1. Greater than 99.9% reduction in PFAS concentrations and below regulatory criteria
  2. ~ 0.2% of the fluorine mass was detected in the emissions (as organic fluorine), with the fluorine being associated with CaF2 trapped on the treated soil.
  3. Targeted and Non-Targeted analysis of gas samples demonstrated that any VOFs that emitted could be trapped by vapor phase GAC treatment.

Integrated Approach to Environmental Media

The results of the study demonstrated that along with treating PFAS in soil below current advisory levels, there was no or minimal release of VOF or HF into the air. Treated soils can be reused for fill and can still support plant growth with minimal manipulation. The technology can also be used to treat waste GAC and, therefore, treat waste that is produced by water treatment technologies. Furthermore, any VOF or PFAS emitted during smoldering can be captured by vapor phase GAC, which could be used as fuel to smolder other PFAS-impacted soils.


This project was conducted under the U.S. Department of Defense Strategic Environmental Research and Development Program (SERDP), Project ER18-1593. This project and team received the SERP-ESTCP project of the year award for environmental restoration (https://demo.serdp-estcp.mil/newsitems/details/00857592-b81a-4080-b63a-29a4d5ab0bf5/demonstration-of-smoldering-combustion-treatment-of-pfas-impacted-investigation-derived-waste). This prestigious award speaks the impact and quality of this project.

Contributions to Social and Economic Advancement

Our technology addresses one of the most pressing and emerging contaminants; the “forever chemicals” that are increasingly found in the environment. PFAS has attracted considerable attention in the industry and community. The US Congress passed recent legislation (H.R. 2497) that directs the US Environmental Protection Agency (EPA) to designate two PFAS compounds - perfluorooctanoic acid (PFOA) and perfluorooctanesulfonic acid (PFOS) as hazardous substances under the Comprehensive Environmental Response, Compensation, and Liability Act (CERCLA), and to determine if the remaining PFAS should also be designated as hazardous substances. There are few available technologies that can treat PFAS in soils. Incineration is expensive, requires transporting the soils to fixed facilities, and has a large carbon footprint. Landfills are increasingly refusing acceptance of PFAS-contaminated soils and does not offer a permanent solution. Our solution has a lower carbon footprint, allows on site treatment, and its effective destruction of PFAS further removes the risk of the release of PFAS into the environment, eliminating future liability.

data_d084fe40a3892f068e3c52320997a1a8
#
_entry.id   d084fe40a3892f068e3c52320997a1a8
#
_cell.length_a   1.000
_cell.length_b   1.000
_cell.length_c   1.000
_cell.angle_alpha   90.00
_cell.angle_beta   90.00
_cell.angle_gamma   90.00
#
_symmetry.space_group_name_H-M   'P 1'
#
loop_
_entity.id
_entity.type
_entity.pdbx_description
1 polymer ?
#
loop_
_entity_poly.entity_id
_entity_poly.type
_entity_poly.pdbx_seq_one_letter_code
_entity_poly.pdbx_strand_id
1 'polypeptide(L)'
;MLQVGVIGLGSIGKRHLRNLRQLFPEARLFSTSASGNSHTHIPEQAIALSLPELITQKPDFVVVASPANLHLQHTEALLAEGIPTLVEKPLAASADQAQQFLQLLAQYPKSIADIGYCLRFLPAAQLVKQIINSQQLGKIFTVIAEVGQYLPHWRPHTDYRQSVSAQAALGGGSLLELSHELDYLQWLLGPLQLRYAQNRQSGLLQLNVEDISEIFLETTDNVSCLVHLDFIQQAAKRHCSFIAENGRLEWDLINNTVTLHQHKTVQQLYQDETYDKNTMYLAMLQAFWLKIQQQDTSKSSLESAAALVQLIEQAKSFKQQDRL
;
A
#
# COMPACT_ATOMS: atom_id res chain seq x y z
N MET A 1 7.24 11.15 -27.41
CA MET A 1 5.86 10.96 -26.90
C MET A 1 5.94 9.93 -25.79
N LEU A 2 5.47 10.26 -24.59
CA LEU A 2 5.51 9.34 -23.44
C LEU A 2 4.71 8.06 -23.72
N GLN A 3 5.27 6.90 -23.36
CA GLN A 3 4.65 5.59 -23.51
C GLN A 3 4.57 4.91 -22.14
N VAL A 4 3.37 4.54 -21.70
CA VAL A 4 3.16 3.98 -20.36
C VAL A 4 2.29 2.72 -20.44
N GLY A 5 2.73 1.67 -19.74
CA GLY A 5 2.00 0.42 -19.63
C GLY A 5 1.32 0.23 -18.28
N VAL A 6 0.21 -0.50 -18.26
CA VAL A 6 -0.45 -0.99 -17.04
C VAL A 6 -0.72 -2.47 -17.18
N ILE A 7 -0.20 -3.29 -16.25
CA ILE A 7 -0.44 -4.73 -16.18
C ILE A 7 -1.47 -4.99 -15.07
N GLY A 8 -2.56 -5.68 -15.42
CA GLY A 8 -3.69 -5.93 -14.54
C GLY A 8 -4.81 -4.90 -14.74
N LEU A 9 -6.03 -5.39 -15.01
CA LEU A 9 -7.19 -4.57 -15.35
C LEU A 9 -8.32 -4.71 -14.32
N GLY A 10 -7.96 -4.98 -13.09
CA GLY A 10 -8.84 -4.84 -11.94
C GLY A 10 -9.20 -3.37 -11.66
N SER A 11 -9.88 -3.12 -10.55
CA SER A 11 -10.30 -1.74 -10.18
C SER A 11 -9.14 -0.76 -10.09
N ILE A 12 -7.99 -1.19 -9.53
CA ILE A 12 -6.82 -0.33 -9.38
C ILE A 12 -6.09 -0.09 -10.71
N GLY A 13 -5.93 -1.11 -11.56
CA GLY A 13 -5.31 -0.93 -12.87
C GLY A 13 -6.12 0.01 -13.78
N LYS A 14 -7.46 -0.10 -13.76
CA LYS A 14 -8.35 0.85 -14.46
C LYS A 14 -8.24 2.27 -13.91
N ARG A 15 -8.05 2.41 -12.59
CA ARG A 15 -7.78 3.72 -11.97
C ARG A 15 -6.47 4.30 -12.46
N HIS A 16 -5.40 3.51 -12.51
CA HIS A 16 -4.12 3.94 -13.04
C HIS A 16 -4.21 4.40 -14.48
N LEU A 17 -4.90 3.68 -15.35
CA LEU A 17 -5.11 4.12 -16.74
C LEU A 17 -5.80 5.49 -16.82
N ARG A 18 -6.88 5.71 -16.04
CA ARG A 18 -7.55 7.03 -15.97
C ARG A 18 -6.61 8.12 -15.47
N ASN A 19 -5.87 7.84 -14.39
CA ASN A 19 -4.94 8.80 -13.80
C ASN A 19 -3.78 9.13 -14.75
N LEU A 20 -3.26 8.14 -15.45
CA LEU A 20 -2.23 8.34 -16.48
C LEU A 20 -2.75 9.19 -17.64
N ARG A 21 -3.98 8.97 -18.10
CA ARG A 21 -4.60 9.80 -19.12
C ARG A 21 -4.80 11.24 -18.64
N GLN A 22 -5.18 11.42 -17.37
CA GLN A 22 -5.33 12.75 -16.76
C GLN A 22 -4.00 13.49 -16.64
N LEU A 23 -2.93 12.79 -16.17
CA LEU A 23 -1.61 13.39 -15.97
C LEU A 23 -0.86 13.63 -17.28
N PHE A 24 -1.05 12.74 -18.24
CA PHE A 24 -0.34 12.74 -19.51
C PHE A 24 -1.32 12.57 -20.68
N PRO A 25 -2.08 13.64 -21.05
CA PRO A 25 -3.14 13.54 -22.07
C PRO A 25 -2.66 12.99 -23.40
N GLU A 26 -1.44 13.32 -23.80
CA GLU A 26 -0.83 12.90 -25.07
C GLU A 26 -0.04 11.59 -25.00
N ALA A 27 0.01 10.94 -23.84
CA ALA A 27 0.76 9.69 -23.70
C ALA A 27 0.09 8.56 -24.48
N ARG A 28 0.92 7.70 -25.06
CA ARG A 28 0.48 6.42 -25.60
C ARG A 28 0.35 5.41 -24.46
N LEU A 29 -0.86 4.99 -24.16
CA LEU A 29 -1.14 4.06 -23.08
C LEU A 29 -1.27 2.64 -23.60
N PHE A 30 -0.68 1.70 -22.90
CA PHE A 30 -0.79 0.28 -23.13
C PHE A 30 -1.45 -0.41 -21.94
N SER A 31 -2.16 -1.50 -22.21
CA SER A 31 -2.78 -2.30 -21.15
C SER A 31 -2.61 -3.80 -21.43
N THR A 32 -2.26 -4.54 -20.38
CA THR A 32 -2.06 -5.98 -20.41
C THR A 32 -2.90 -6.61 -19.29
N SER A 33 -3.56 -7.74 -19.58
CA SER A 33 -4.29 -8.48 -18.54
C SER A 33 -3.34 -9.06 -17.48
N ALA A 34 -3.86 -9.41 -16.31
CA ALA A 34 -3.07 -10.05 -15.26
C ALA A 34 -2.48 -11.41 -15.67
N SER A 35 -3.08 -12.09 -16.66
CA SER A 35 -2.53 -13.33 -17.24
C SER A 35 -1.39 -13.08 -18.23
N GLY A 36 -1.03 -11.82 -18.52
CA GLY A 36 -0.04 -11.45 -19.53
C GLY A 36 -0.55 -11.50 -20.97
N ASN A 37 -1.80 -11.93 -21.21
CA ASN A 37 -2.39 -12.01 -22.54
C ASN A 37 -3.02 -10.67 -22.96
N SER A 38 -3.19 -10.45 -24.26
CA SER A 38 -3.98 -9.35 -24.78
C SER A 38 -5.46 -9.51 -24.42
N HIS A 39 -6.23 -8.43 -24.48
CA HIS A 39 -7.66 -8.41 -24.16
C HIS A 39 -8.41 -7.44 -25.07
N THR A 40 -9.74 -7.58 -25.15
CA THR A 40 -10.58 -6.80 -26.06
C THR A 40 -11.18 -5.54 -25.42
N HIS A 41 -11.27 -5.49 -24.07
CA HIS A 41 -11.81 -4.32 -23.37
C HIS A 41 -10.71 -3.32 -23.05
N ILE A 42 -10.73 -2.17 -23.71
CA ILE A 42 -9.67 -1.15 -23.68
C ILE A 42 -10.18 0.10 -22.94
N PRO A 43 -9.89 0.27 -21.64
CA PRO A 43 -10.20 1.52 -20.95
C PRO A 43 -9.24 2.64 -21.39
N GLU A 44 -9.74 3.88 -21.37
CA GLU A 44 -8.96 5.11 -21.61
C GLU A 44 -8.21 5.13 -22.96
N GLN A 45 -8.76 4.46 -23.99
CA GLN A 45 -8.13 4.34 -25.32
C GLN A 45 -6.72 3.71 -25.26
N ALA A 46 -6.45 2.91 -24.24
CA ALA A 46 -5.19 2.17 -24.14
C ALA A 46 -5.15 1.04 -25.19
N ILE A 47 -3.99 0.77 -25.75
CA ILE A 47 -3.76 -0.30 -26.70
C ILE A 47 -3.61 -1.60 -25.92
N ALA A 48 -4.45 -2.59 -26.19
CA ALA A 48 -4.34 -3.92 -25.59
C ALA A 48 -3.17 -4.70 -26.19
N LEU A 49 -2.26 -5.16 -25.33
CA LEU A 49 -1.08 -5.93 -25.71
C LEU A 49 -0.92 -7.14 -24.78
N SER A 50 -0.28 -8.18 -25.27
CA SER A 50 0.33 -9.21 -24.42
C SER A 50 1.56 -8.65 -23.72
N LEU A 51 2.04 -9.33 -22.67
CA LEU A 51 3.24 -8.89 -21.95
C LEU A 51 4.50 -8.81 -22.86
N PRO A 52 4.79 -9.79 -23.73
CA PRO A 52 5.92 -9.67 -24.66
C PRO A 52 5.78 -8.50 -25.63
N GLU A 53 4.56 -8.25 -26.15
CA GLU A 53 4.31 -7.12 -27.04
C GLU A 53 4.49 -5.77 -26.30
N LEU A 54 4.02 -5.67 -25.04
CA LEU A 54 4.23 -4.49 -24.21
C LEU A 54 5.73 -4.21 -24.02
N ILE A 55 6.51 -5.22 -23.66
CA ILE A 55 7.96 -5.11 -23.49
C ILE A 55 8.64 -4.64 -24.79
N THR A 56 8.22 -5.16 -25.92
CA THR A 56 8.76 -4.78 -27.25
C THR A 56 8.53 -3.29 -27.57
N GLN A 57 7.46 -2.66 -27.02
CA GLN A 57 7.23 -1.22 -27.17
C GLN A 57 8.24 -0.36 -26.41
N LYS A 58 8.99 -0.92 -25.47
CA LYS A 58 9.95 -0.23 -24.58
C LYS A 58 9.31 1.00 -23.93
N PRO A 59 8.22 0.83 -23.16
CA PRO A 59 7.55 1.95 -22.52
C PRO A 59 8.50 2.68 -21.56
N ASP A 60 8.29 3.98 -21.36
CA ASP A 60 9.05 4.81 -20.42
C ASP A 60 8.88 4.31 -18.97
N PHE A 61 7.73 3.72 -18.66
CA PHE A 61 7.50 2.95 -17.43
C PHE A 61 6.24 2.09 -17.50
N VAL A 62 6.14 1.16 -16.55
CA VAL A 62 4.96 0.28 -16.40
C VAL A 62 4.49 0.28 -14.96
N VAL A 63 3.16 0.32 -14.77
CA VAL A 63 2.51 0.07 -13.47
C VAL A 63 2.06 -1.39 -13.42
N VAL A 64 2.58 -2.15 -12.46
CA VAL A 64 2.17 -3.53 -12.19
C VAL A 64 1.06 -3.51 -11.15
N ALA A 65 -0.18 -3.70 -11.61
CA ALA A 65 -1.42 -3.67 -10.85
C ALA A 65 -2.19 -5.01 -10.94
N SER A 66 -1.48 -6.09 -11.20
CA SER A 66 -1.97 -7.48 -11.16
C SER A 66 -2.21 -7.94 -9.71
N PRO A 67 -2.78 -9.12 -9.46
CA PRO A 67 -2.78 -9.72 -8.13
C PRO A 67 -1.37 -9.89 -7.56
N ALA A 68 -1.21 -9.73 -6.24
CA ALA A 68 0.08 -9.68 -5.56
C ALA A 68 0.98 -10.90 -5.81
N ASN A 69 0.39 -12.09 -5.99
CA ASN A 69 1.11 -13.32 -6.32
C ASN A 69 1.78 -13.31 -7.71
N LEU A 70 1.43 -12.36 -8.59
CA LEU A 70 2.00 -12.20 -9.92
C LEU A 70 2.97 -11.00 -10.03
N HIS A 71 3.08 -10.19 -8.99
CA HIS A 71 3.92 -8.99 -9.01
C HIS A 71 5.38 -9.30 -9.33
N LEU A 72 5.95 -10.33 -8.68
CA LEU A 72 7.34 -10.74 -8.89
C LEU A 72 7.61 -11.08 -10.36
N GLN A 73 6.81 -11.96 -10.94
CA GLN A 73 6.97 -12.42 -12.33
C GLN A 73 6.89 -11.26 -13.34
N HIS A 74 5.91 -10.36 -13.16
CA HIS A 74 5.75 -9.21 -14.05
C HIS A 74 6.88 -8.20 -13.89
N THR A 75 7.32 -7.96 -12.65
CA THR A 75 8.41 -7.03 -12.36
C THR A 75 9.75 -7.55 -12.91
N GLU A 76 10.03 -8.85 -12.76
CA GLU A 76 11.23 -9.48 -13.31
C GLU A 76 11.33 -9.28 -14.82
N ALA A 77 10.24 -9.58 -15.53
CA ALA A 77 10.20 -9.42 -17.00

Originality and Innovation

Creativity and innovation are required to conduct laboratory studies that lead to a clear understanding of the smoldering process on the fate of PFAS, and then translate that knowledge to conducting a practical field demonstration that proves out the technology and collects key design and operational information.

Our work resulted in groundbreaking understanding of PFAS destruction through smoldering processes. This includes fully understanding the fate of fluorine to demonstrate mass balance of destruction (where did the PFAS go?). This work produced two Master theses, peer-reviewed publications, and presentations at several technical conferences as shown below:

Duchesne, A.L., Brown, J.K., Patch, D.J., Major, D., Weber, K.P., and Gerhard, J.I. 2020. Remediation of PFAS-Contaminated Soil and Granular Activated Carbon by Smoldering Remediation. Environmental Science & Technology. 54(19), 12631-12640.

Kinsman, L., Major, D., Grant, G., Duchesne, A., Harrison, B., Brown, J., Gerhard, J., Patch, D., Weber, K. 2021. Smouldering Remediation of PFAS-Contaminated Soils. SMART Remediation, Virtual Event, 18 February.

Kinsman, L., Major, D., Grant, G., Scholes, G., Duchesne, A., Brown, J., Harrison, B., Gerhard, J., Patch, D., Weber, K., McRae, C., Tam, A. 2021. STAR and STARx – Smouldering Remediation of PFAS-Impacted Soils. RemTech: Remediation Technologies Symposium, Banff, Alberta, Canada, 13-15 October.

Kinsman, L., Major, D., Grant, G., Scholes, G., Harrison, B., Brown, J., Gerhard, J., Patch, D., Weber, K., McRae, C., Tam, A. 2022. STAR and STARx – A Smouldering Solution to PFAS from Laboratory to Field Scale Application. RemTech: Remediation Technologies Symposium, Banff, Alberta, Canada, 12-14 October.